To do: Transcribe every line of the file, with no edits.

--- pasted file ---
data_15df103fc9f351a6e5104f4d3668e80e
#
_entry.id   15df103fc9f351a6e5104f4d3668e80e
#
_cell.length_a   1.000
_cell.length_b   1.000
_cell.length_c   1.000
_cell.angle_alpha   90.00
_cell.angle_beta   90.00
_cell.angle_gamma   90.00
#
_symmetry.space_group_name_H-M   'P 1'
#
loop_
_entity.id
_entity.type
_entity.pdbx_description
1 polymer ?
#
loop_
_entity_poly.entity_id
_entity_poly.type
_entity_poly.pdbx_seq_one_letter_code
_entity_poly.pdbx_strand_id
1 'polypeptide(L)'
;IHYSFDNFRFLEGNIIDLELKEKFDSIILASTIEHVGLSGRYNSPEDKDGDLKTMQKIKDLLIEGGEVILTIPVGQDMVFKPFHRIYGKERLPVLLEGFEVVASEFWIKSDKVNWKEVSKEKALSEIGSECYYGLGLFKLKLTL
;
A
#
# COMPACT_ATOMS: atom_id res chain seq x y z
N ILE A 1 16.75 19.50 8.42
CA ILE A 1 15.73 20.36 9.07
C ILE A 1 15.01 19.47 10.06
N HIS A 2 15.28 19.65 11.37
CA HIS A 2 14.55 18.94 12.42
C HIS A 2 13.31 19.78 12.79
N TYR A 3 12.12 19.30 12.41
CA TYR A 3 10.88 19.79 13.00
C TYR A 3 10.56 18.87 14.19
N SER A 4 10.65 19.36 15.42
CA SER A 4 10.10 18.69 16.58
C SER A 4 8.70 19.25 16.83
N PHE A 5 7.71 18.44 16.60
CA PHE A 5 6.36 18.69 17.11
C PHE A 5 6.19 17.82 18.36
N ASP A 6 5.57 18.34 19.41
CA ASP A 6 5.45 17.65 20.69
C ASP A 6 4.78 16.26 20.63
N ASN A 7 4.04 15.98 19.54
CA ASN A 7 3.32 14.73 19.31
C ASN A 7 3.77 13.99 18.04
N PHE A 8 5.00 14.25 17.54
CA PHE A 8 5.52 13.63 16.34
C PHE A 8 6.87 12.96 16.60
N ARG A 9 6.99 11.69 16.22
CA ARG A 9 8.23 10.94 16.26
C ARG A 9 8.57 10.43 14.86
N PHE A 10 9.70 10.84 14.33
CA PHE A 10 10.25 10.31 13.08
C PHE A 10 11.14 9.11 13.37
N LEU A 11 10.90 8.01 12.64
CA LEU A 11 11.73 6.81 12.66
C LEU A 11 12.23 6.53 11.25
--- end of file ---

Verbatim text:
data_15df103fc9f351a6e5104f4d3668e80e
#
_entry.id   15df103fc9f351a6e5104f4d3668e80e
#
_cell.length_a   1.000
_cell.length_b   1.000
_cell.length_c   1.000
_cell.angle_alpha   90.00
_cell.angle_beta   90.00
_cell.angle_gamma   90.00
#
_symmetry.space_group_name_H-M   'P 1'
#
loop_
_entity.id
_entity.type
_entity.pdbx_description
1 polymer ?
#
loop_
_entity_poly.entity_id
_entity_poly.type
_entity_poly.pdbx_seq_one_letter_code
_entity_poly.pdbx_strand_id
1 'polypeptide(L)'
;IHYSFDNFRFLEGNIIDLELKEKFDSIILASTIEHVGLSGRYNSPEDKDGDLKTMQKIKDLLIEGGEVILTIPVGQDMVFKPFHRIYGKERLPVLLEGFEVVASEFWIKSDKVNWKEVSKEKALSEIGSECYYGLGLFKLKLTL
;
A
#
# COMPACT_ATOMS: atom_id res chain seq x y z
N ILE A 1 16.75 19.50 8.42
CA ILE A 1 15.73 20.36 9.07
C ILE A 1 15.01 19.47 10.06
N HIS A 2 15.28 19.65 11.37
CA HIS A 2 14.55 18.94 12.42
C HIS A 2 13.31 19.78 12.79
N TYR A 3 12.12 19.30 12.41
CA TYR A 3 10.88 19.79 13.00
C TYR A 3 10.56 18.87 14.19
N SER A 4 10.65 19.36 15.42
CA SER A 4 10.10 18.69 16.58
C SER A 4 8.70 19.25 16.83
N PHE A 5 7.71 18.44 16.60
CA PHE A 5 6.36 18.69 17.11
C PHE A 5 6.19 17.82 18.36
N ASP A 6 5.57 18.34 19.41
CA ASP A 6 5.45 17.65 20.69
C ASP A 6 4.78 16.26 20.63
N ASN A 7 4.04 15.98 19.54
CA ASN A 7 3.32 14.73 19.31
C ASN A 7 3.77 13.99 18.04
N PHE A 8 5.00 14.25 17.54
CA PHE A 8 5.52 13.63 16.34
C PHE A 8 6.87 12.96 16.60
N ARG A 9 6.99 11.69 16.22
CA ARG A 9 8.23 10.94 16.26
C ARG A 9 8.57 10.43 14.86
N PHE A 10 9.70 10.84 14.33
CA PHE A 10 10.25 10.31 13.08
C PHE A 10 11.14 9.11 13.37
N LEU A 11 10.90 8.01 12.64
CA LEU A 11 11.73 6.81 12.66
C LEU A 11 12.23 6.53 11.25